Authors: James Baldwin
Val and I would meet in Siegel’s office, to learn that the trial had been postponed again, but that this might be all to the good because it meant that Judge So-and-So instead of Judge What-not would be sitting—at least, he would try to make certain that it was Judge What-not instead of Judge So-and-So. He, Siegel, was on friendly terms with Judge What-not, he’d call him later in the evening. And he would smile in a very satisfied way, as though to say, You see how I’m putting myself out for you, how much I take your interests to heart. No, his private investigators had failed to locate Dennis Morris. (Morris is the unknown who identified Tony by means of a photograph.) Morris had disappeared. No one seemed to know where he was. No, there was no word about the whereabouts of Michael Crist, either. All of this took time and money—and he would light a cigar, his bright blue eyes watching me expectantly.
Well, what in the world could we say to this terrifying old man? How could we know whether he had spoken to a single person, or made the remotest phone call on Tony’s behalf? We could spend the rest of our lives in this office, while Tony was perishing in jail, and never know. He didn’t care about Tony, but we hadn’t expected him to—we had supposed that he cared about something else. What? his honor as a criminal lawyer? Probably—which proved what fools we were. His honor as a criminal lawyer was absolutely
unassailable, he was a lifetime member of the club. We had ho way whatever of lighting a fire under his ass and making him do what we were paying him to do. He didn’t need us. There were thousands like us, yes, and black like us, who would keep him in cigars forever, turning over their nickels and dimes to get their loved ones out of trouble. And sometimes he would get them out—he had no objection to getting people out of trouble. But it was a lottery; it depended on whose number came up; and he certainly wasn’t bucking the machine. Day after day after day, we would leave him and go to the Tombs, and I would see Tony: who was bearing up fantastically well; I’d not have believed he could be so tough. Seeing him, I felt guilty, frustrated, and helpless, felt time flowing through my hands like water. Val would be waiting for me when I came down, we might walk around a bit, and then I would leave her with the others, who were waiting for the six o’clock visit.
Whoever wishes to know who is in prison in this country has only to go to the prisons and watch who comes to visit. We spent hours and hours, days and days, eternities, down at the Tombs, Val and I, and, later, my brother, David. I suppose there must have been white visitors; it stands, so to speak, to reason, but they were certainly overwhelmed by the dark, dark mass. Black, and Puerto Rican matrons, black, and Puerto Rican girls, black, and Puerto Rican boys, black, and Puerto Rican men: such are the fish trapped
in the net called justice. Bewilderment, despair, and poverty roll through the halls like a smell: the visitors have come, looking for a miracle. The miracle will be to find someone who really cares about the people in prison. But no one can afford to care. The prison is overcrowded, the calendars full, the judges busy, the lawyers ambitious, and the cops zealous. What does it matter if someone gets trapped here for a year or two, gets ruined here, goes mad here, commits murder or suicide here? It’s too bad, but that’s the way the cookie crumbles sometimes.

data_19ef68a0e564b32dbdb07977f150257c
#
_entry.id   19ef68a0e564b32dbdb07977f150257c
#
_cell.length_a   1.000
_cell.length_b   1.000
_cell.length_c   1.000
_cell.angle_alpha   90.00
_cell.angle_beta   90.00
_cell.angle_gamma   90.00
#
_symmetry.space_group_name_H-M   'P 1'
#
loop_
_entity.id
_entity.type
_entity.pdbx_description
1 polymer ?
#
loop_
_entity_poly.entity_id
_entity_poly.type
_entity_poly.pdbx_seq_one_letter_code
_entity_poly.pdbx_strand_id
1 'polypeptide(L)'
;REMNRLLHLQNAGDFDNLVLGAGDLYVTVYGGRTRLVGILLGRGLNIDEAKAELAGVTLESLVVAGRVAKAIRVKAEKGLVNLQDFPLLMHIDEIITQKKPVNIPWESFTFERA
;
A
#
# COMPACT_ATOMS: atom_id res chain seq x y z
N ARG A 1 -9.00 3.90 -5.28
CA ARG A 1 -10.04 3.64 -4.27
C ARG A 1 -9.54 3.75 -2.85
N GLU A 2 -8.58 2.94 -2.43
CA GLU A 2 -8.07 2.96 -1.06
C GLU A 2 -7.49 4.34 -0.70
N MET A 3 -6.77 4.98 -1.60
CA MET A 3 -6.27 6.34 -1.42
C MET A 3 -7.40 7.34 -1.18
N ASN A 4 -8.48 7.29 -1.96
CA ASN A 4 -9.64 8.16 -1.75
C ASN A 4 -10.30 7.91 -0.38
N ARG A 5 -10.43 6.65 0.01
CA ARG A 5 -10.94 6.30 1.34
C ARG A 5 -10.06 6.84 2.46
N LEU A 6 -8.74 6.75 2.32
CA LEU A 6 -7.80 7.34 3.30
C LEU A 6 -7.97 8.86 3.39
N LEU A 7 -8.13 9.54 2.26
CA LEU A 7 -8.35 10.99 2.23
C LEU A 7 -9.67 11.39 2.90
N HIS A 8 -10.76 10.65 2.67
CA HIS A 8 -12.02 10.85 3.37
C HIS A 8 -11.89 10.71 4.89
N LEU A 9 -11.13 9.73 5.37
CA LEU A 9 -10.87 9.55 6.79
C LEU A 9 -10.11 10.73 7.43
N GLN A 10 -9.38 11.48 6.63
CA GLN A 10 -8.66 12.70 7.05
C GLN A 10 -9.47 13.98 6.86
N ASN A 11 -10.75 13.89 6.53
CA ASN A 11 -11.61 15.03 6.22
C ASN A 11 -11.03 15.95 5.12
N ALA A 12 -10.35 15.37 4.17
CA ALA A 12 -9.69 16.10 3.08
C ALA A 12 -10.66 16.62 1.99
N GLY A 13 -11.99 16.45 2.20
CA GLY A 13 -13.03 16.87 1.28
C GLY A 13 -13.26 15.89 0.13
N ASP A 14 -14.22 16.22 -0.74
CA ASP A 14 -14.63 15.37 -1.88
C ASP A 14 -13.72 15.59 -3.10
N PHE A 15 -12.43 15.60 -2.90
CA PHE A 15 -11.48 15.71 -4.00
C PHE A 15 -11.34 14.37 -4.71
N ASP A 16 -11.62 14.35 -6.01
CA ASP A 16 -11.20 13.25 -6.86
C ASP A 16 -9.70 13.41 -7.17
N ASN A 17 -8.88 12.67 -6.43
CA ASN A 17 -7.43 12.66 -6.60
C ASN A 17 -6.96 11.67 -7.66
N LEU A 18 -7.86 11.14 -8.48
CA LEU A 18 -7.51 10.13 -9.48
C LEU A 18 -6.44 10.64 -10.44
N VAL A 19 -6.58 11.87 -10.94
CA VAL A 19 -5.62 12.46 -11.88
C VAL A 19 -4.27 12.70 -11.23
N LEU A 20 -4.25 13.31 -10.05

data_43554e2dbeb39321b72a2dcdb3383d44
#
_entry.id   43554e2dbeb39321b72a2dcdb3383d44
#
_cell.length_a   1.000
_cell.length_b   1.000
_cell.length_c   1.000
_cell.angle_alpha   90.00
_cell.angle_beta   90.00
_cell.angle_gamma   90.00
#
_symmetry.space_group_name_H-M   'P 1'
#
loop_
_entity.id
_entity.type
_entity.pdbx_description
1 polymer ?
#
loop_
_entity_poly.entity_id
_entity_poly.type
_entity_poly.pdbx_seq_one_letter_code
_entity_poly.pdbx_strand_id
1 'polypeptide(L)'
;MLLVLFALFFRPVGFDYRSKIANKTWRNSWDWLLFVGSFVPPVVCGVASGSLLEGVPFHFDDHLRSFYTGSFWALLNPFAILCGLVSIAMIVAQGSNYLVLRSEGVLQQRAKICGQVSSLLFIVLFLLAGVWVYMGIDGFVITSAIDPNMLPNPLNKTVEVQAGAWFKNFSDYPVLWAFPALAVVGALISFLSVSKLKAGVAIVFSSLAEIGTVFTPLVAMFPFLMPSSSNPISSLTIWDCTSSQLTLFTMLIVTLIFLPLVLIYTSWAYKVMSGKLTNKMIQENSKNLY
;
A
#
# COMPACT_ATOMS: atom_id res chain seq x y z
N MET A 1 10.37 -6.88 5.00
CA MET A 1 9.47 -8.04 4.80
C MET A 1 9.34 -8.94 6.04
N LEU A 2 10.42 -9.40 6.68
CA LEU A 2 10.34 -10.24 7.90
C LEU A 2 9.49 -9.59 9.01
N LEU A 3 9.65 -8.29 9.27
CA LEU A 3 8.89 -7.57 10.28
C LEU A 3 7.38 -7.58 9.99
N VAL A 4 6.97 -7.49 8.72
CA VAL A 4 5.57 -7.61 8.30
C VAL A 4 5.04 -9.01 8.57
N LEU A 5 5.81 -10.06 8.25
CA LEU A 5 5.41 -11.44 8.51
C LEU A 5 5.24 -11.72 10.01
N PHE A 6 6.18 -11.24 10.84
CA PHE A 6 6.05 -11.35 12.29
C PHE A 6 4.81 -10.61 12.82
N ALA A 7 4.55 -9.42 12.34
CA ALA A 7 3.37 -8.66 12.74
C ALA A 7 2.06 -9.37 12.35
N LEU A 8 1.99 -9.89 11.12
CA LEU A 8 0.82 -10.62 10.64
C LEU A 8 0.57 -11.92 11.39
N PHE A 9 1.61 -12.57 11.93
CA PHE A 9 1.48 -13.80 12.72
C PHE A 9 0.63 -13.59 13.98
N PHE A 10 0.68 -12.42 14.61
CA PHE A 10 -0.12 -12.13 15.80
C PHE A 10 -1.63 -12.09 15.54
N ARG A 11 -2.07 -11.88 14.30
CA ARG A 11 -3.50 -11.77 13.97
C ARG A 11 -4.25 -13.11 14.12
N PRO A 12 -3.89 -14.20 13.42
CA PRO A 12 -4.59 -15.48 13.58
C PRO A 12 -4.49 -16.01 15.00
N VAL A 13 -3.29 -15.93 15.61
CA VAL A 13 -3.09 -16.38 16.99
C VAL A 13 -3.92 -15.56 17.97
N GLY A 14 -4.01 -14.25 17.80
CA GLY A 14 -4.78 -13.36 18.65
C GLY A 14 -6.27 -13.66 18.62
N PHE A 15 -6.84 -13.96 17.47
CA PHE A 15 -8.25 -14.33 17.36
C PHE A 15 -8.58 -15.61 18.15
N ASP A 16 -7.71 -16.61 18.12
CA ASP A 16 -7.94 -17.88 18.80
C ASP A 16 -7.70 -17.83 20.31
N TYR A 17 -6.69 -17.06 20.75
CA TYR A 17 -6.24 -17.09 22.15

I do not claim that everyone in prison here is innocent, but I do claim that the law, as it operates, is guilty, and that the prisoners, therefore, are all unjustly imprisoned. Is it conceivable, after all, that any middle-class white boy—or, indeed, almost any white boy—would have been arrested on so grave a charge as murder, with such flimsy substantiation, and forced to spend, as of this writing, three years in prison? What force, precisely, is operating when a prisoner is advised, requested, ordered, intimidated, or forced, to confess to a crime he has not committed, and promised a lighter sentence for so perjuring and debasing himself? Does the law exist for the purpose of furthering the ambitions of those who have sworn to uphold the law, or is it seriously to be considered as a moral, unifying force, the health and strength of a nation? The trouble with these questions, of course, is that they sound rhetorical, and have the effect of irritating
the reader, who does not wish to be told that the administration of justice in this country is a wicked farce. Well, if one really wishes to know how justice is administered in a country, one does not question the policemen, the lawyers, the judges, or the protected members of the middle class. One goes to the unprotected—those, precisely, who need the law’s protection most!—and listens to their testimony. Ask any Mexican, any Puerto Rican, any black man, any poor person—ask the wretched how they fare in the halls of justice, and then you will know, not whether or not the country is just, but whether or not it has any love for justice, or any concept of it. It is certain, in any case, that ignorance, allied with power, is the most ferocious enemy justice can have.
I saw Martin in New York, and we did our Carnegie Hall gig. Everything I had was dirty, and I had to rush out and buy a dark suit for the occasion. After two or three murderously crowded days, I was on the plane again, flying West. Each time I left New York, I felt that I had heartlessly abandoned Valerie and Tony, and was always tempted to abandon the script instead, and see the battle in New York through. But I knew, of course, that I couldn’t do that; in a way they were the same battle: yet, I couldn’t help wondering if I were destined to lose them both.
There is a day in Palm Springs that I will remember